The latest Top 500 was released today and NVIDIA is proud to announce that its new DGX SATURNV is ranked the world’s most efficient supercomputer, and the 28th fastest overall.
The supercomputer is a 3.3 petaflop cluster of the recent DGX-1 powered by new Tesla P100 GPUs. This powerful setup delivers 9.46 gigaflops/watt which is an impressive 42 percent improvement from the 6.67 gigaflops/watt delivered by the most efficient machine on the last Top500 list released in June.
In this efficiency race, NVIDIA is followed by the Piz Daint supercomputer from the Swiss National Supercomputing Centre with a rating of 7.45 gigaflops/watt. The Piz Daint is also an interesting case because not only it is efficient, but it is also the only supercomputer that maintained its 8th position thanks to NVIDIA and a remarkable 3.5 petaflop upgrade also based on Tesla P100 GPU.
For Roy Kim, Accelerated Data Center Computing Director at NVIDIA “That efficiency is key to building machines capable of reaching exascale speeds – that’s 1 quintillion, or 1 billion billion, floating-point operations per second. Such a machine could help design efficient new combustion engines, model clean-burning fusion reactors, and achieve new breakthroughs in medical research.” He added: “GPUs – with their massively parallel architecture – have long powered some of the world’s fastest supercomputers. More recently, they’ve been key to an AI boom that’s given us machines that perceive the world as we do, understand our language and learn from examples in ways that exceed our own”.
“Using GPUs to Design GPUs”
But NVIDIA is not only building its own supercomputer just for the record. They are really about using this power: “We’re convinced AI can give every company a competitive advantage. That’s why we’ve assembled the world’s most efficient – and one of the most powerful – supercomputers to aid us in our own work” said Roy Kim.
The SATURNV was assembled by a team of a dozen engineers using 125 DGX-1s, which means that at retail price you will need around 16 million dollars to build a similar cluster (the DGX-1 is available for $ 129,000 but for this quantities you might get a discount). This supercomputer will have several uses for NVIDIA. It will help the company building the autonomous driving software included in the NVIDIA DRIVE PX 2 self-driving vehicle platform. It is also used to train neural networks in order to understand chipset design and very-large-scale-integration, so engineers can work more quickly and efficiently. “Yes, we’re using GPUs to help us design GPUs” said Roy Kim who is obviously not afraid of opening the Pandora’s box. Finally, SATURNV’s power will also be used to train and design new deep learning networks quickly.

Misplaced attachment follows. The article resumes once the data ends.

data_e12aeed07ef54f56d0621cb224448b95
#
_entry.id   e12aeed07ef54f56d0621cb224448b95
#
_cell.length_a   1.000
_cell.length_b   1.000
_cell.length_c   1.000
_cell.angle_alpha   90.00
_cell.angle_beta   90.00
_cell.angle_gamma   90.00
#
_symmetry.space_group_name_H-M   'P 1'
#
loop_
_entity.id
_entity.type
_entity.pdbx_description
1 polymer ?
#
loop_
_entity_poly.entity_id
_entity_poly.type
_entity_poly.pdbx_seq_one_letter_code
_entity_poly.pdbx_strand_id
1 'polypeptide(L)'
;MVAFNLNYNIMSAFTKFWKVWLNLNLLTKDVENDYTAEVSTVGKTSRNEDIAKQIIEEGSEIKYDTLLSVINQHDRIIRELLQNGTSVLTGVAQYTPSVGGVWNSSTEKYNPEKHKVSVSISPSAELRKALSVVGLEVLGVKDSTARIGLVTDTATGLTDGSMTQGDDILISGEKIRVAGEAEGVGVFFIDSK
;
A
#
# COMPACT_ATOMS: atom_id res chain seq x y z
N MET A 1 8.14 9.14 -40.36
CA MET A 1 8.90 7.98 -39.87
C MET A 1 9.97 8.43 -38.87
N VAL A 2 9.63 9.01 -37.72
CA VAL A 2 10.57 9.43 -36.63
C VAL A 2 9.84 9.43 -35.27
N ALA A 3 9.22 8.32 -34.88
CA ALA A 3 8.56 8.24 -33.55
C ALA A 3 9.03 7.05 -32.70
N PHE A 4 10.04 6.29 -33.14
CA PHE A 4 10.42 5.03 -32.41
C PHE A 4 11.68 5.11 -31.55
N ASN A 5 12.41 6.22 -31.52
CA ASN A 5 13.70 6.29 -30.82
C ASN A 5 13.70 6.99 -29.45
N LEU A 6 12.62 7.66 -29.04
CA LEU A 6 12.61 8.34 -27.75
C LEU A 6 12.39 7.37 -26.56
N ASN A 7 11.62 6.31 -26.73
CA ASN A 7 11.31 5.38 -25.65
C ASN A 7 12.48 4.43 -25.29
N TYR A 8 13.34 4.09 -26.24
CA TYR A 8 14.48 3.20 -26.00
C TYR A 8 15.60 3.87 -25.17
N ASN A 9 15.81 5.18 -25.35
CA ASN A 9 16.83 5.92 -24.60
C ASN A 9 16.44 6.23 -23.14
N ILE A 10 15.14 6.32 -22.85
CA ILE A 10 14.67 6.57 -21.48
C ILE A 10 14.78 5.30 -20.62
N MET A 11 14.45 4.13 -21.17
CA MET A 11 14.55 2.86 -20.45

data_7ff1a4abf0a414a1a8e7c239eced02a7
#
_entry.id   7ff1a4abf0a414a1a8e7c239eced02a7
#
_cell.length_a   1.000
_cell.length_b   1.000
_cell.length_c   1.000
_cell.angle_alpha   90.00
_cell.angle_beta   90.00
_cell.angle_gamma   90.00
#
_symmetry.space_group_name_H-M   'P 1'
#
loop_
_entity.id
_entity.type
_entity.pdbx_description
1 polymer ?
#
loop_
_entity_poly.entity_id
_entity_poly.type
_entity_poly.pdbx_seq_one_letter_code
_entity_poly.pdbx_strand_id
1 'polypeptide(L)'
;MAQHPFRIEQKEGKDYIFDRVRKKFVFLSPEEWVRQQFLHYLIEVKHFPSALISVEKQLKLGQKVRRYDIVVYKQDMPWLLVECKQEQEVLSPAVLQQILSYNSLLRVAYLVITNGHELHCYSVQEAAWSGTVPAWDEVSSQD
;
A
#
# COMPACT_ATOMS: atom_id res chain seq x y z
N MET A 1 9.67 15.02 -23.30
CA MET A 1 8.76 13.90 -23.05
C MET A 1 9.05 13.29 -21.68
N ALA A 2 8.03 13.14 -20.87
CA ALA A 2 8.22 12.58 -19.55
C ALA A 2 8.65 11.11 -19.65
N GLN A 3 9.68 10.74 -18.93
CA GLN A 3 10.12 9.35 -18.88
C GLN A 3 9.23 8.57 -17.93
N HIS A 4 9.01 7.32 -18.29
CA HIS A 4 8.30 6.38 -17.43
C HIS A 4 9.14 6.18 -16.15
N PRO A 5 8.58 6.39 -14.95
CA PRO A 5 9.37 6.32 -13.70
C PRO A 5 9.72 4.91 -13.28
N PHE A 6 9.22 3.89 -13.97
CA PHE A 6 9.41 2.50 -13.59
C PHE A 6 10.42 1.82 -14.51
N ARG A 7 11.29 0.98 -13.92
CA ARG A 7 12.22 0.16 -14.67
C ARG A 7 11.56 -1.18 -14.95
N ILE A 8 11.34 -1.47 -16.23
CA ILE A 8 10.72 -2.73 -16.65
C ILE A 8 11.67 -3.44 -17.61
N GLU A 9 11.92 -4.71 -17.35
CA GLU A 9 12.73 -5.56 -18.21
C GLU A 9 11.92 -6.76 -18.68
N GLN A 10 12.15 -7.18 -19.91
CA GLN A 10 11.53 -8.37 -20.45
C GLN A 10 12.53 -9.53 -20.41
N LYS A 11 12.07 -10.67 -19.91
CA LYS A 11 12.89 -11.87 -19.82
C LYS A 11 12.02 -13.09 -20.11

AI: the future of supercomputing
NVIDIA believes that such systems can unlock the power of AI for enterprises, research groups, and academia. The DGX-1, the real star behind the SATURNV is an appliance we’ve already talked about and which t integrates deep learning software, development tools and eight Tesla P100 GPUs — based on the new Pascal architecture — and packs computing power equal to 250 x86 servers into a device about the size of a stove top.
The DGX-1 has already been adopted by teams looking to harness AI in a wide variety of settings.
Following are some examples provided by NVIDIA:
- Enterprise software giant SAP is using DGX-1 AI supercomputers to build machine learning solutions for its 320,000 customers.
- Researchers at groups such as Open AI, Stanford and New York University are using DGX-1 for their cutting-edge work.
- Startup BenevolentAI uses DGX-1 as part of its effort to accelerate drug discovery by using deep natural language processing, machine learning and AI to formulate new, usable knowledge from complex scientific information.
“We’re confident AI and DGX-1 will play a key role in even more breakthroughs to come” concluded Roy Kim, an assertion we are inclined to believe since within a few months the DGX-1 already appears as a technological success.
© HPC Today 2017 - All rights reserved.
Thank you for reading HPC Today.